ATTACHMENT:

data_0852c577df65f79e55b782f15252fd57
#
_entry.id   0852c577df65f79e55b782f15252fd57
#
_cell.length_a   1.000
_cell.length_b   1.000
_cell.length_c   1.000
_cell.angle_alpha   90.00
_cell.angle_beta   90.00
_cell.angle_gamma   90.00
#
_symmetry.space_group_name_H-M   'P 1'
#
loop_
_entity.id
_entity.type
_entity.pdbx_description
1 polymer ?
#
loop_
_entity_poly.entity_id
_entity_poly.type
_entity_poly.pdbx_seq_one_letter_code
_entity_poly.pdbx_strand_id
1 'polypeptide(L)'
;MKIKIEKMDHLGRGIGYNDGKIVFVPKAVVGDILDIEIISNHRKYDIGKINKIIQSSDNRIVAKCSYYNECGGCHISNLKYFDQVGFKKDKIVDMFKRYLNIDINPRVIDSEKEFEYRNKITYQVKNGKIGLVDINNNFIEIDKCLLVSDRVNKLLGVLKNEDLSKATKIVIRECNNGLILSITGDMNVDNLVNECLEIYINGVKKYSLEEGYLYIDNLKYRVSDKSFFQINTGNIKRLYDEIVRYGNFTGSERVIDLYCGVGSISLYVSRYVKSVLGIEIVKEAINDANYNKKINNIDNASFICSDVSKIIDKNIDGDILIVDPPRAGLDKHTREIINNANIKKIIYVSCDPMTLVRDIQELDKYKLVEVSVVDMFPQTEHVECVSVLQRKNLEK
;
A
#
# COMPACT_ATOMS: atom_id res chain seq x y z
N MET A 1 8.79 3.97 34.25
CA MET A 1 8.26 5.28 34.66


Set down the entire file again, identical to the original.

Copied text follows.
data_0852c577df65f79e55b782f15252fd57
#
_entry.id   0852c577df65f79e55b782f15252fd57
#
_cell.length_a   1.000
_cell.length_b   1.000
_cell.length_c   1.000
_cell.angle_alpha   90.00
_cell.angle_beta   90.00
_cell.angle_gamma   90.00
#
_symmetry.space_group_name_H-M   'P 1'
#
loop_
_entity.id
_entity.type
_entity.pdbx_description
1 polymer ?
#
loop_
_entity_poly.entity_id
_entity_poly.type
_entity_poly.pdbx_seq_one_letter_code
_entity_poly.pdbx_strand_id
1 'polypeptide(L)'
;MKIKIEKMDHLGRGIGYNDGKIVFVPKAVVGDILDIEIISNHRKYDIGKINKIIQSSDNRIVAKCSYYNECGGCHISNLKYFDQVGFKKDKIVDMFKRYLNIDINPRVIDSEKEFEYRNKITYQVKNGKIGLVDINNNFIEIDKCLLVSDRVNKLLGVLKNEDLSKATKIVIRECNNGLILSITGDMNVDNLVNECLEIYINGVKKYSLEEGYLYIDNLKYRVSDKSFFQINTGNIKRLYDEIVRYGNFTGSERVIDLYCGVGSISLYVSRYVKSVLGIEIVKEAINDANYNKKINNIDNASFICSDVSKIIDKNIDGDILIVDPPRAGLDKHTREIINNANIKKIIYVSCDPMTLVRDIQELDKYKLVEVSVVDMFPQTEHVECVSVLQRKNLEK
;
A
#
# COMPACT_ATOMS: atom_id res chain seq x y z
N MET A 1 8.79 3.97 34.25
CA MET A 1 8.26 5.28 34.66